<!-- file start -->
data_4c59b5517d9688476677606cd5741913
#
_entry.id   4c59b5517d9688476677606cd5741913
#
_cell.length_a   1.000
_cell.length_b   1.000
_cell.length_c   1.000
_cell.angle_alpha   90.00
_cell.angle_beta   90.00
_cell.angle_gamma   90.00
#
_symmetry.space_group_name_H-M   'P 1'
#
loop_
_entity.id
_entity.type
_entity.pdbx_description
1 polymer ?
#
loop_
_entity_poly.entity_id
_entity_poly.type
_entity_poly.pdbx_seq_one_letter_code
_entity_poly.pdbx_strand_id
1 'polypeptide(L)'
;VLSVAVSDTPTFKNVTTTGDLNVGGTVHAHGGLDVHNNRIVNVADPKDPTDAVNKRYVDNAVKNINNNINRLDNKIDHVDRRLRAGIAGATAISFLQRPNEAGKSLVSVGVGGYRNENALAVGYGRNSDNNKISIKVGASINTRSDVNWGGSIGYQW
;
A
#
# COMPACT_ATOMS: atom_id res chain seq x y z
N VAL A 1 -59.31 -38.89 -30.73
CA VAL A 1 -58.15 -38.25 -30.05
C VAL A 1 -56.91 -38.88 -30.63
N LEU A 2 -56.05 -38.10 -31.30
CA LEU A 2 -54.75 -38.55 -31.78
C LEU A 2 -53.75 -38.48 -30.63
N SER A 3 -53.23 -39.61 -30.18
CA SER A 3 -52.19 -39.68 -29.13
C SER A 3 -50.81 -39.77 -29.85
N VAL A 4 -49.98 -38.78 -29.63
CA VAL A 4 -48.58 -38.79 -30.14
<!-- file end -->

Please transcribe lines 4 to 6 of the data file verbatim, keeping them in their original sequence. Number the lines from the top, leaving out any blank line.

#
_cell.length_a   1.000
_cell.length_b   1.000